Lewis Hamilton wants to improve diversity within motorsports. She’s living proof.

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Laila Fadli Dokkali is one of five student to receive the MSc Motorsport Scholarship, a programme developed by the Royal Academy of Engineering and Mission 44. The later is a charity founded by Sir Lewis Hamilton. Source: Laila Fadli Dokkali

It’s no secret that Formula One (F1) has a poor track record with diversity.

In 2020, Sir Lewis Hamilton partnered with the Royal Academy of Engineering to form the Hamilton Commission. A year later, it revealed the findings of its research into the underrepresentation of Black people in UK motorsport, which include:

  • Black and other minority ethnic backgrounds, as well as women in motorsport (including female engineers), had to endure banter that crossed the line and which they found offensive.
  • 83% of people from Black, Asian and minority ethnic groups had experienced racism within the sport.
  • There have only been two female and no Black Team Principals in the history of F1.

While many fans may know Hamilton for being a seven-time world champion, not many may know of his work off the track

Take Mission 44, for example. 

Launched in the aftermath of the Black Lives Matter protests, the British racing driver invested 20 million pounds to kickstart the charity, which aims to transform the lives of young people from underrepresented communities.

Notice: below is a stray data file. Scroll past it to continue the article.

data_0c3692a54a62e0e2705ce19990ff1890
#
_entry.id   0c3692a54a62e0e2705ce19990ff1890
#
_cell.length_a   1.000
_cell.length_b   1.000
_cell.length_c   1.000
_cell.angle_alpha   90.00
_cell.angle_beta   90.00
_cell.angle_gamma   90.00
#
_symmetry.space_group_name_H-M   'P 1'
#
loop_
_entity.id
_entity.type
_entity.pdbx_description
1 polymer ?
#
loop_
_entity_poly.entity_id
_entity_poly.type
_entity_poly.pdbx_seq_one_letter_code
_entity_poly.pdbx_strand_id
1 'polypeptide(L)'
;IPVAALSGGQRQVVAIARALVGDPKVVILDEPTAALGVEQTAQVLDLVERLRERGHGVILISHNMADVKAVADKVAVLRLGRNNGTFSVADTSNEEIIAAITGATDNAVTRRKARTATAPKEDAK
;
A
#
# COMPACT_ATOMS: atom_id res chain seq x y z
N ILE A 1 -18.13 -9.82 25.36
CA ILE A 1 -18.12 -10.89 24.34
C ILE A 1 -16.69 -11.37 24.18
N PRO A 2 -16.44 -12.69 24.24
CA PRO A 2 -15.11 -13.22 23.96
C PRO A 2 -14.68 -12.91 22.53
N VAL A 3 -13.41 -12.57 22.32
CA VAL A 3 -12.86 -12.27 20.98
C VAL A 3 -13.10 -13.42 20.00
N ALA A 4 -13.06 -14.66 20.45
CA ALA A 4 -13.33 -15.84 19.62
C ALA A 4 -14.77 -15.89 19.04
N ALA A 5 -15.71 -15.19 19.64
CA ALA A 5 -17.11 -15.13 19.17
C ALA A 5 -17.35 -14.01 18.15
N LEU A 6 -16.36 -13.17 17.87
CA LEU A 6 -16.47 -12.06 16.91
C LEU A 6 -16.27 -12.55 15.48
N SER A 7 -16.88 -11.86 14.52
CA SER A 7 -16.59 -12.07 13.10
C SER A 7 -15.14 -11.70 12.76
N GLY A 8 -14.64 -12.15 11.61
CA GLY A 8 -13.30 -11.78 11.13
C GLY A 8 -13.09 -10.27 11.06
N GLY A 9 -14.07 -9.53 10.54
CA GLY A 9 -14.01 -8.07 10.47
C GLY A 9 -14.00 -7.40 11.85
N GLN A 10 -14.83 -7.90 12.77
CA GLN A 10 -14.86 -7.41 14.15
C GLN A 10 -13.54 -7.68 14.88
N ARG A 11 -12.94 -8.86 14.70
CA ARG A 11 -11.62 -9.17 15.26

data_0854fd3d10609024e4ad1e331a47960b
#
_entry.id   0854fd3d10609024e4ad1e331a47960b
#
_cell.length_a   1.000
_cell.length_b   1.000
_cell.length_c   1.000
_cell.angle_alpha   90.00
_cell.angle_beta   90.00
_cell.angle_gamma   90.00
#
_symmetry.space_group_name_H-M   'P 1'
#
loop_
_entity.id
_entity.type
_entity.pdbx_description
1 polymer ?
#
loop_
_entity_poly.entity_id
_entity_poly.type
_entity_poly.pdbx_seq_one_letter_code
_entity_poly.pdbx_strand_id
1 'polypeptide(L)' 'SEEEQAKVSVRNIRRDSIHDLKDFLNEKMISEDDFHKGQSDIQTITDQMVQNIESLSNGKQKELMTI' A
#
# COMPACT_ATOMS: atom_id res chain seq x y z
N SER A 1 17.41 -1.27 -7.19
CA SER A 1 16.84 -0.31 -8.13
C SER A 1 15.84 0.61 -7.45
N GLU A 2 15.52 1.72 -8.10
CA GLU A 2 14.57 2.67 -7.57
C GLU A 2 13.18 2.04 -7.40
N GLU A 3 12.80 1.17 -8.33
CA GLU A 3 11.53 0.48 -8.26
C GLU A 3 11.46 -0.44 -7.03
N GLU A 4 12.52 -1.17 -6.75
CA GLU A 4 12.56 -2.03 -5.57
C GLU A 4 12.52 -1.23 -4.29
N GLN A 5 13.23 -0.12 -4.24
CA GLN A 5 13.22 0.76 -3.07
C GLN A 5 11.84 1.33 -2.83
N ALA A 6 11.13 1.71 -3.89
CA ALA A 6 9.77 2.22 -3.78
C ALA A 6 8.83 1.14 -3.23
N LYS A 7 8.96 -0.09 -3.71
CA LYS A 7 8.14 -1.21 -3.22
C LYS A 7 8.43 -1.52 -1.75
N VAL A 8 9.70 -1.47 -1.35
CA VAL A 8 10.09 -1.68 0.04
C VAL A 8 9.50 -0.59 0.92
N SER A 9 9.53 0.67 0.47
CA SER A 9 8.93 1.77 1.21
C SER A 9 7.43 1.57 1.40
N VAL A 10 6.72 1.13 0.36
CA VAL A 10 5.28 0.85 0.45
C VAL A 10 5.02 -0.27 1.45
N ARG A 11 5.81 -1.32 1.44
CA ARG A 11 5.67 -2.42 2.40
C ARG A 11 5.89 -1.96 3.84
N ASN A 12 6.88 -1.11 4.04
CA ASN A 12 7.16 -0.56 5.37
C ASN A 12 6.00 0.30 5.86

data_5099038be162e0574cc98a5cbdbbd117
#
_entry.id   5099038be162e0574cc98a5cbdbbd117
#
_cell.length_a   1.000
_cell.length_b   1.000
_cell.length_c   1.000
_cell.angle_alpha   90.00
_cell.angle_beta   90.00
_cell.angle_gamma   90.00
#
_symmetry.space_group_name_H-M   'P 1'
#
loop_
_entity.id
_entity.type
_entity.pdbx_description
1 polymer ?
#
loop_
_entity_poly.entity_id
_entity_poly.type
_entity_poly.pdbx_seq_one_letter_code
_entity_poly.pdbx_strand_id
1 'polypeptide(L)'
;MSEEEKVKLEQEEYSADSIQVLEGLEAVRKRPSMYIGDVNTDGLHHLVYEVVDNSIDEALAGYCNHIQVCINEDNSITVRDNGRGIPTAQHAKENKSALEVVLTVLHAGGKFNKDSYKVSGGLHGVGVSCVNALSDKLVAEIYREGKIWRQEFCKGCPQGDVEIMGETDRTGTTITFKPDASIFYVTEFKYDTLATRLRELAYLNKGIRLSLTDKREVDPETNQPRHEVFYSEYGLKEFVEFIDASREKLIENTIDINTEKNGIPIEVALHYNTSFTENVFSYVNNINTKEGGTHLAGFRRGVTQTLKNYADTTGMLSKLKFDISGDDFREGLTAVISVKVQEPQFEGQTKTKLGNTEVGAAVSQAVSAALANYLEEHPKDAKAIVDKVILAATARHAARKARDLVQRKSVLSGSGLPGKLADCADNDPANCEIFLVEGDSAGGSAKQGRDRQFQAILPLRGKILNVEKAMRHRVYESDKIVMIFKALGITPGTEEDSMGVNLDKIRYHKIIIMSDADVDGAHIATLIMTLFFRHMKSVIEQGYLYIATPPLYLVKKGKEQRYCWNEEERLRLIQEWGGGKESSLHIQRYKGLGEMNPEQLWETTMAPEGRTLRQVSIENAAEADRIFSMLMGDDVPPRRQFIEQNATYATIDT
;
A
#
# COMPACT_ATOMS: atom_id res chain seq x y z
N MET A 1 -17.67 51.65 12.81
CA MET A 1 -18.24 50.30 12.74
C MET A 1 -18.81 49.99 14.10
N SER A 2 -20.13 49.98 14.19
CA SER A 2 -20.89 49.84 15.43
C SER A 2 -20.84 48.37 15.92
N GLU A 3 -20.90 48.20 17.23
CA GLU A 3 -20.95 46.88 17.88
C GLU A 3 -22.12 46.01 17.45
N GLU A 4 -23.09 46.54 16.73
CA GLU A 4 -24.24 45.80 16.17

“I know not every young person has the same opportunities as me,” Hamilton shares. 

“That’s why, despite the championships, the wins and the pole positions, setting up Mission 44 has been my proudest achievement so far.”

Most recently, Mission 44 partnered with the Royal Academy of Engineering — backed by support from the Mercedes-AMG PETRONAS F1 Team — to develop the MSc Motorsport Scholarship Programme.

Five students will receive a grant of 25,000 pounds to cover full tuition fees and living costs, along with wraparound support through networking events and motorsport experiences. 

Within two years of completing the MSc (short for Master of Sciences), most, if not all, scholarship recipients will be employed in the motorsport sector.

It was a “life-changing opportunity” for Laila Fadli Dokkali. Then, an F1 fan from Spain, Dokkali took the scholarship as her chance to land her dream career to join the elite racing industry.

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Spain is home to the Circuit de Catalunya, a staple in the F1 calendar. Source: AFP

Watching F1 for free on TV

Spain is home to the Circuit de Catalunya, a staple in the F1 calendar. It is also home to two current F1 drivers: Fernando Alonso and Carlos Sainz Jr.

Born in Spain to African immigrant parents, Fadli Dokkali was introduced to the sport by her uncle at a young age.

“Back then, you could watch F1 for free on public TV, so it’s very accessible,” she tells Study International.

“One of the first memories I have with the sport is sitting with my family on Sundays, doing something fun at the moment where we all come together and just watch [the race]. It was a moment I cherished since my parents were always working.”